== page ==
Jason Statham wrestles a great white on steroids in The Meg, and takes absolutely no regard for science in the process. But honestly, who cares?

Monsters are back in fashion, so it seems. Kong: Skull Island, Godzilla, Jurassic World, and upcoming Godzilla: King of Monsters suggest that much. Enter The Meg, Warner Bros’ subsurface answer to the biggest trend in blockbuster moviemaking that isn’t superheroes. A quick search for The Meg will source you a range of spurious articles claiming that the shark of nightmares known as Carcharocles megalodon was real, as well as plenty of others crammed full with monster-size facts about the prehistoric predator. But lo and behold, according to a thoroughly researched Wikipedia entry, the Meg did in fact exist. At twice the size of a great white, with teeth almost as long as your school ruler, and at a length of up to 16 metres, the world’s biggest shark had no known predators and was the king of the sea in the Miocene and Pliocene epochs.

That was millions of years ago, but in The Meg, Jason Statham discovers that the creature is still very much alive deep down at the bottom of the ocean (there are still those who claim this to be true, you can find them in the corner of the pub with those who claim Earth is flat). Having accidentally caused a rupture in the deepest, darkest trench at the bottom of the ocean, scientist Jonas Taylor (Statham) inadvertently triggers a green light on the “superhighway for giant sharks”, allowing the Meg to wreak havoc on a team including Ruby Rose as a computer whizz and scientist Bingbing Li (and her character’s daughter, who is allowed to go on the dangerous submarine mission, no questions asked).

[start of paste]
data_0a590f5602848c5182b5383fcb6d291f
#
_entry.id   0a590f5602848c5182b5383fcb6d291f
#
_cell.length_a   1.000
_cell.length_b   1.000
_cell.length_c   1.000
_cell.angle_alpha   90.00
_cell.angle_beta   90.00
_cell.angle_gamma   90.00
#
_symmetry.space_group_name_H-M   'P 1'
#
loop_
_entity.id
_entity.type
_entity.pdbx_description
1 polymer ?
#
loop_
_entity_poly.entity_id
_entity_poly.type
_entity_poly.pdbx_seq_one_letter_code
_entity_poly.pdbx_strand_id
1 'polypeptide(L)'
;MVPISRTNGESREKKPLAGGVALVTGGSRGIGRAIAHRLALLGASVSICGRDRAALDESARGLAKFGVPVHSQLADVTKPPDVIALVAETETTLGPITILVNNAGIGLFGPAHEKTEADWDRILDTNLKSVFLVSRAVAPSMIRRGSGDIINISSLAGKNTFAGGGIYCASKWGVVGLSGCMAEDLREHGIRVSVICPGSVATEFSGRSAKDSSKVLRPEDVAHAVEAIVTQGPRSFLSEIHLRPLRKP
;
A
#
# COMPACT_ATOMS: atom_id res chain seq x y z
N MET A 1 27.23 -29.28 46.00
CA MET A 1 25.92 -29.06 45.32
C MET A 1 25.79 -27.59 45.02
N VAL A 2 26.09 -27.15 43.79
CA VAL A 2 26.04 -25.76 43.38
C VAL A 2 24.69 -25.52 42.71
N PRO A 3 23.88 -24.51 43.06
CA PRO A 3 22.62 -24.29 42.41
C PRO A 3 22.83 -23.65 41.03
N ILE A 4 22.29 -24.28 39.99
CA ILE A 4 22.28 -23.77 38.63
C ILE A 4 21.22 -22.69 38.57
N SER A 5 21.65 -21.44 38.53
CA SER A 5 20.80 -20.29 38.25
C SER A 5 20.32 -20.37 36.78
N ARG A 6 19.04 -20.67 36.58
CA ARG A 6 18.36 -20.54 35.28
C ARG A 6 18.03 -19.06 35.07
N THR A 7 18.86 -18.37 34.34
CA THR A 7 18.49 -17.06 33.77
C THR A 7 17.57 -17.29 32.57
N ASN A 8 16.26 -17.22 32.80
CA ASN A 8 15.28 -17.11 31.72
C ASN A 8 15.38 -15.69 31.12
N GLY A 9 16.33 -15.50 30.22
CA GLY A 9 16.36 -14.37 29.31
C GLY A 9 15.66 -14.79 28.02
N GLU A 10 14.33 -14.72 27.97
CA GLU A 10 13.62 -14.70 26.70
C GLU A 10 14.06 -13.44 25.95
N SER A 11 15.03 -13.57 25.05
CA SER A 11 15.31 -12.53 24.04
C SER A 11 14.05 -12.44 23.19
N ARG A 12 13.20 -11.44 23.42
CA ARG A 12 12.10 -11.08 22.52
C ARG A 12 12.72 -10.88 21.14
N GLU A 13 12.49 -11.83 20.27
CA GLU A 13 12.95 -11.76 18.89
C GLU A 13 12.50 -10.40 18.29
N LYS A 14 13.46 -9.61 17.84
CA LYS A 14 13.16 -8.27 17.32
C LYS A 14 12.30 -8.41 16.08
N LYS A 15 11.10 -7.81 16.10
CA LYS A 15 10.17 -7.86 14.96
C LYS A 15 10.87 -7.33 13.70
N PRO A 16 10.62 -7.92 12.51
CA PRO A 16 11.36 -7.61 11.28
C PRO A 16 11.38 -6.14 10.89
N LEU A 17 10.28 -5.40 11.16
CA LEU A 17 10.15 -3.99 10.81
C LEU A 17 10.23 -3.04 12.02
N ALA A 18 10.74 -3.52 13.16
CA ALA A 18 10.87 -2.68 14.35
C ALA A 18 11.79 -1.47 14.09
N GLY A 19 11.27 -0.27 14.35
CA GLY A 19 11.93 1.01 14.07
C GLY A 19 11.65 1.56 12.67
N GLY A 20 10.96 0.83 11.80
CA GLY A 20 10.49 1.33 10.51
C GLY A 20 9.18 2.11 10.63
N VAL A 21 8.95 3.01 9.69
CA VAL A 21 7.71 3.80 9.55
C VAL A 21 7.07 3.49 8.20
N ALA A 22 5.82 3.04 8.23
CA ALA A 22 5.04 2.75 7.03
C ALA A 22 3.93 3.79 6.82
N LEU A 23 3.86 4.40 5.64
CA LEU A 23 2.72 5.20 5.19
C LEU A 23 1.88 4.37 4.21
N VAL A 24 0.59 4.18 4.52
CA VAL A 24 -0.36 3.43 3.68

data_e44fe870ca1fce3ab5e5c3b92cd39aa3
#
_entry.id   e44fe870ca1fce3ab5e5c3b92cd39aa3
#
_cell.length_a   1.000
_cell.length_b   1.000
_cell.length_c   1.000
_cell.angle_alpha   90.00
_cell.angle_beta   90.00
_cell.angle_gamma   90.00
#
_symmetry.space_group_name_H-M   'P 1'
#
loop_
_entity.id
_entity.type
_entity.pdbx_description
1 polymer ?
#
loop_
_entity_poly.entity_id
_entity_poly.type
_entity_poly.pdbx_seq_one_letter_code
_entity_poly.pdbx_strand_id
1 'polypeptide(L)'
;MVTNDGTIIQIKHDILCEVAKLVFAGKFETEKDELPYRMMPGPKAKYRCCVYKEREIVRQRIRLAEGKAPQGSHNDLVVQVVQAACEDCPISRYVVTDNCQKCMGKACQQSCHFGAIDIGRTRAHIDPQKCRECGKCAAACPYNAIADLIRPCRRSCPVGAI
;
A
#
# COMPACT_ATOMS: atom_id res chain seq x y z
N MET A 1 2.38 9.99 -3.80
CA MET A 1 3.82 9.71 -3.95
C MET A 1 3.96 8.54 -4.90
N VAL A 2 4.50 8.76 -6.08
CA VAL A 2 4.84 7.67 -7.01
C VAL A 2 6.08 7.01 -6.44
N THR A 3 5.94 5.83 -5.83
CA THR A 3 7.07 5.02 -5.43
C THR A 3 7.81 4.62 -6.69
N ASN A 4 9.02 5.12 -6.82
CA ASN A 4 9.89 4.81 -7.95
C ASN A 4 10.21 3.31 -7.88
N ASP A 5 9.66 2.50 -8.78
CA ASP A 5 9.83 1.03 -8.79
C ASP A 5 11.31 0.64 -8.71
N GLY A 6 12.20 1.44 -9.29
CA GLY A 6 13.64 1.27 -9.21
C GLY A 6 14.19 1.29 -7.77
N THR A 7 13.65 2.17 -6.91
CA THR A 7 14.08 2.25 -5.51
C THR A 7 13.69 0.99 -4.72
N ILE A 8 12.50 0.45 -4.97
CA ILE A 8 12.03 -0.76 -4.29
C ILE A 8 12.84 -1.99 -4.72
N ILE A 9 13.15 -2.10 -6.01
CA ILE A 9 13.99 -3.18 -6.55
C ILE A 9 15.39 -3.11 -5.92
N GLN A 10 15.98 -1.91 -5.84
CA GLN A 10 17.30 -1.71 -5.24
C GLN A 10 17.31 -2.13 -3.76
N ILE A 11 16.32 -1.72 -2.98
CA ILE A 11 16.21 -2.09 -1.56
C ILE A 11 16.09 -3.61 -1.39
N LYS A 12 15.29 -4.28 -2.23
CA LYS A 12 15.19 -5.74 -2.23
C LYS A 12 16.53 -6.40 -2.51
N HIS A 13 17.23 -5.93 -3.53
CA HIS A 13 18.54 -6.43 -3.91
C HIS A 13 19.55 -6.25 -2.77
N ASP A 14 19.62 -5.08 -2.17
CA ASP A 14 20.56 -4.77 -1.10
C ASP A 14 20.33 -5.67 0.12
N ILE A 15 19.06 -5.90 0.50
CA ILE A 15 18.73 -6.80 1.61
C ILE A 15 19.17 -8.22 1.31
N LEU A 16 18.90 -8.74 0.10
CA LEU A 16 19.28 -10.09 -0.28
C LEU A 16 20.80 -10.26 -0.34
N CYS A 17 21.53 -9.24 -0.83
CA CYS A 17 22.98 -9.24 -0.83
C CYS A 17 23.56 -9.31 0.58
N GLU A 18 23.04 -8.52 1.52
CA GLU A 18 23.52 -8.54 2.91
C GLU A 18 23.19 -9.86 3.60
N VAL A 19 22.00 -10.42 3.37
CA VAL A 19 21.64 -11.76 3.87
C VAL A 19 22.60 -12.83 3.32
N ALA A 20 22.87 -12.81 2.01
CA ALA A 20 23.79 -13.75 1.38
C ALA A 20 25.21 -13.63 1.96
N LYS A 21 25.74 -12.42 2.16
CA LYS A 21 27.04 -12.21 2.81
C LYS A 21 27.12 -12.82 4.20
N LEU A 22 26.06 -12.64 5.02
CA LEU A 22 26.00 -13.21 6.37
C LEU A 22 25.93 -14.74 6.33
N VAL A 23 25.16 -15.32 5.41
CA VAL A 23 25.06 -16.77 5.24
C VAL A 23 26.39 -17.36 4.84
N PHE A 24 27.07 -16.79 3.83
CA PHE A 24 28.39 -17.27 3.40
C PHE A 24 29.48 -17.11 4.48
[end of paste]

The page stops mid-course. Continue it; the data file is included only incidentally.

Having lost a crew in shiny, glass balls with glowing lights that seem to be borrowed from this year’s other monster blockbuster, Jurassic World: Fallen Kingdom, it’s left to Statham’s rogue marine explorer to save the crew (and his ex-wife). Not to spoil the complicated plot, but in a nutshell, chaos ensues and it’s up to Statham to battle the monster before it kills everything and everyone in the ocean.

If you’re honest with yourself, the likelihood is you’re going to see The Meg just to see Jason Statham being Jason Statham.  Those fans will not be disappointed, even if there’s less of the sweary, geezer, car-chase action than Statham fans might be used to. Those expecting a new Jaws should lower their expectations. Bring the bar down to the lofty heights set by Deep Blue Sea, and you’ll probably leave feeling satisfied.


The Meg is out now.